Tenet is like if hot sauce were a movie. The film evokes a variety of emotions that you never thought you were capable of experiencing, but it also makes you feel like doubling over in discombobulation. The masterfully produced imagery throughout Tenet is some of the most impressive film-making of the 21st century, and the plot is the Merriam-Webster dictionary definition of ‘creative’. But because of its ingenuity, it’s nearly impossible for the average moviegoer to keep up with everything in the first viewing. For half of the film, I felt like I was trying to catch up to a school bus that seemed to be moving away from me at the speed of light. Regardless of any qualms I or anyone else may have with Tenet, one thing is for certain: the movie pushes the limits of cinema in a way few films have accomplished in the past.
Tenet was released in 2020 and is written, directed, and produced by Christopher Nolan, one of the premier filmmakers of this generation. His past films include masterpieces like Inception, Memento, Interstellar, and the Dark Knight Trilogy. Maintaining his reputation of embedding imaginative plots within gorgeous cinematography, Nolan outdoes himself in Tenet. However, the film also suffers from flaws found in his previous movies.
Tenet’s plot is incredibly convoluted, in both the best and worst way possible. At first glance, the premise of the film seems remarkably cliché: it follows a CIA agent who attempts to stop the onset of World War III. Even time travel is thrown into the mix. But if you walk into the movie theater expecting a rudimentary storyline, you will be subject to a rude awakening. The manipulation of time is a recurring motif in many of Nolan’s movies both adding to the masterful storytelling and leaving a confusing effect. If you have an IQ of 1,000 and a Ph.D. in theoretical physics, Tenet should be a piece of cake for you to comprehend. For us mere mortals, it might take three viewings to understand the intricate plot structure Nolan presents.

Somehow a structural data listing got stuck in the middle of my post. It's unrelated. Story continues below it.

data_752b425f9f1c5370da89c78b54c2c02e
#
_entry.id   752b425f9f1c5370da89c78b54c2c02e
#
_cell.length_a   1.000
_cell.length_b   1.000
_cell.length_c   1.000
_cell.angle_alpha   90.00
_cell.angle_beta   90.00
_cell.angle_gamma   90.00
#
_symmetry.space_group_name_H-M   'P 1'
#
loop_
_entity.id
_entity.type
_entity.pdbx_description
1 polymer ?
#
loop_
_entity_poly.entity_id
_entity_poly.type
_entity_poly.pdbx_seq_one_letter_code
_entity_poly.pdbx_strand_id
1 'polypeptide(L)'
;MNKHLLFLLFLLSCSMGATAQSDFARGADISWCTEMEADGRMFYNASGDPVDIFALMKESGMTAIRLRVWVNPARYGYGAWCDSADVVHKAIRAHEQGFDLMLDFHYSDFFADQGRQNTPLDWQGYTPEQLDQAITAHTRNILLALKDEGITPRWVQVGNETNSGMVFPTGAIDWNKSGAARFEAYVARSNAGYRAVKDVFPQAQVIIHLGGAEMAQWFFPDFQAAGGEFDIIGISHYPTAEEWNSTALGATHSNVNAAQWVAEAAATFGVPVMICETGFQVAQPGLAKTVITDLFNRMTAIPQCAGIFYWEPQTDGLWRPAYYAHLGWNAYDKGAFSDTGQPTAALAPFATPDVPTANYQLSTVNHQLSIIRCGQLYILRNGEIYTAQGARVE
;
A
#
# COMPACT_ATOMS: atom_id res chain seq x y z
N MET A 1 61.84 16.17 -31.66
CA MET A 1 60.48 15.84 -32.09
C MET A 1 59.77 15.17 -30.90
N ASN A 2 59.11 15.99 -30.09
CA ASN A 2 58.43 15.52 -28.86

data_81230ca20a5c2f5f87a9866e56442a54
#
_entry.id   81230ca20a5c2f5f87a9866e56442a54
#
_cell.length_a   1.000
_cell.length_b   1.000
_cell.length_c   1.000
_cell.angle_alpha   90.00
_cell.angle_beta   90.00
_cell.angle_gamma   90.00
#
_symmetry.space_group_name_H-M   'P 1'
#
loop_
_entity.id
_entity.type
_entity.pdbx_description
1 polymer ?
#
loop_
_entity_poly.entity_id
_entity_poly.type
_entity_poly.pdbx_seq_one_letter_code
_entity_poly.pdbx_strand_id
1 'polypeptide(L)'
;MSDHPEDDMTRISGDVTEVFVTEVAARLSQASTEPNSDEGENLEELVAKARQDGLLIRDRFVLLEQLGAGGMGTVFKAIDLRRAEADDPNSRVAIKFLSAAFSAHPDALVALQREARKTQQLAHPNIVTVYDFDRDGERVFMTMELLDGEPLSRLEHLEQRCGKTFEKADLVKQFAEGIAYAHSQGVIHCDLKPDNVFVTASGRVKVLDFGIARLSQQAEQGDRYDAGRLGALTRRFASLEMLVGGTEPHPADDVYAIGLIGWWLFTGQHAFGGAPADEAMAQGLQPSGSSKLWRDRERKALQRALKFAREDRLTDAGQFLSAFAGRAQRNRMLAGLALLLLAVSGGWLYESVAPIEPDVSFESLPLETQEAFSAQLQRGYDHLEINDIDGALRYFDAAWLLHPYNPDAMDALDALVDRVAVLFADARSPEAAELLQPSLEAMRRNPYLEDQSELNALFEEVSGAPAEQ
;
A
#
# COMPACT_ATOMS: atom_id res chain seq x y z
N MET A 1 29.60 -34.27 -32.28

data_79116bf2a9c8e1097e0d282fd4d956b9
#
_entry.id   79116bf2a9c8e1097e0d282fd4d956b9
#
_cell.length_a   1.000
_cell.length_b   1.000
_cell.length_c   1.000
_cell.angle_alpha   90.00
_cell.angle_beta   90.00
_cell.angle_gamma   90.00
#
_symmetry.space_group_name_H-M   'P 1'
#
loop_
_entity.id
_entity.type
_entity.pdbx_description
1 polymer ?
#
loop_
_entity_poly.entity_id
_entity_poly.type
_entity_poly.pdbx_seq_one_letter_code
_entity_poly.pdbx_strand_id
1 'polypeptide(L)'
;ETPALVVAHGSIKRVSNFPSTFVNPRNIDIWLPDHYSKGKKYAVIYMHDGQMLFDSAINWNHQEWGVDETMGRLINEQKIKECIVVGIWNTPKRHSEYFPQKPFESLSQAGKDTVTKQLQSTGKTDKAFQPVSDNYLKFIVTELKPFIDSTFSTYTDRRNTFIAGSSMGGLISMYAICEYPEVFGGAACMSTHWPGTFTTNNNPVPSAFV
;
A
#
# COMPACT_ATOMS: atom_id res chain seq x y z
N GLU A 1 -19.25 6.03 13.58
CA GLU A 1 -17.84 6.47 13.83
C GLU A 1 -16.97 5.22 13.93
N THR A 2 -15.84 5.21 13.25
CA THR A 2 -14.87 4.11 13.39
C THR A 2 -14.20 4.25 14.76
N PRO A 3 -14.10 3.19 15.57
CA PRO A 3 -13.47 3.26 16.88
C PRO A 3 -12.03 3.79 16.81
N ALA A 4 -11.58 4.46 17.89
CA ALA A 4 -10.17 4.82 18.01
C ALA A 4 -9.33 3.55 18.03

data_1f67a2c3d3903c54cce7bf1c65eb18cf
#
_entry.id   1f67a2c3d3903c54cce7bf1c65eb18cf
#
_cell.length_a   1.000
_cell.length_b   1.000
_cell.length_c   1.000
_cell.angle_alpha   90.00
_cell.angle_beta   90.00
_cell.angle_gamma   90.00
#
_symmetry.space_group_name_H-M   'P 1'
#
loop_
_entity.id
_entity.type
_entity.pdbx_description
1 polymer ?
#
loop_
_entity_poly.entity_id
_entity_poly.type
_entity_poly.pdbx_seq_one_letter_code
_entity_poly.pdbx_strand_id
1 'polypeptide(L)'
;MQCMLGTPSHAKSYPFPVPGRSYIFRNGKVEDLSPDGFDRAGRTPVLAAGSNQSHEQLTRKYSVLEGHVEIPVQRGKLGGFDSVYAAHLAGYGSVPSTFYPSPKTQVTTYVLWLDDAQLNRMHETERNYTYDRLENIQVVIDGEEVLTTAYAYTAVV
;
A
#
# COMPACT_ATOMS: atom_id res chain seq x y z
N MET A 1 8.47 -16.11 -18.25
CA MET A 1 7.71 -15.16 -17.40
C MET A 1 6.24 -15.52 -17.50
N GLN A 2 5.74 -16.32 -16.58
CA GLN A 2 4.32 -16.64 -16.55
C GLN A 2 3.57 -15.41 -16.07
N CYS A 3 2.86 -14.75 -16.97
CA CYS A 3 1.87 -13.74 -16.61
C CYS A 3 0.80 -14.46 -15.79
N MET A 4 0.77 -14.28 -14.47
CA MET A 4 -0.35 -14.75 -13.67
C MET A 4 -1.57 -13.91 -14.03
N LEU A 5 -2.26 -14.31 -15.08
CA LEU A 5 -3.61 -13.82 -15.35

The characters in Tenet can be described simply as people in the movie doing stuff. Other than that, they’re not people that you can empathize with. And Nolan probably does this intentionally. He cares more about telling an intriguing, mind-boggling story than he does about developing likeable characters, and as such, he just uses them as vessels to push the plot forward. For example, the main character, played by John David Washington, is credited only as “the protagonist”. We never even get to know his name. And what about Neil, another main character, played by Robert Pattinson? Again, it’s cool to see him do “good guy stuff”, but he never actually seems like a real person throughout the movie—you see him as a plot device. It’s unfortunate (especially for Twilight fans), but at the end of the day, the plot is interesting enough to rectify this lack of character development.
The more technical aspects of Tenet are a mixed bag. Obviously, given that it’s a Nolan movie, the visuals are stunning. Fight scenes where bullets are reversing through time are commonplace in Tenet, and they look fantastic. However, the sound mixing in Tenet was quite poor, with music often drowning out dialogue, a common issue in Nolan films. When each scene matters in contributing to the plot, and you can barely hear what the characters are saying, it becomes a major problem.
My Main Takeaway From Tenet:
There are many moments of Tenet which work really well and make you truly appreciate Nolan’s creative genius. But at the same time, there are moments when you’re completely lost, and feel like you’ve been zoning out of a math class when you’re suddenly looking at the whiteboard completely unaware of what’s going on. Nolan went all out with Tenet, giving us a movie with a fantastical plot and eye-catching visuals, but also with flaws present in his previous films even more noticeable here.
Since school has caused me to develop a vendetta against letter-grading systems, I’ll use a new system to grade Tenet. If Tenet were a food you could order at McDonald’s, it would be a Double Quarter Pounder with Cheese. The movie is a lot to take in, but you end up digesting it anyway just because of how great it looks and how addicting it is. Please go watch Tenet to enjoy the work of a director whose priority is letting the audience experience his imagination first hand. And if you do, remember to watch with subtitles.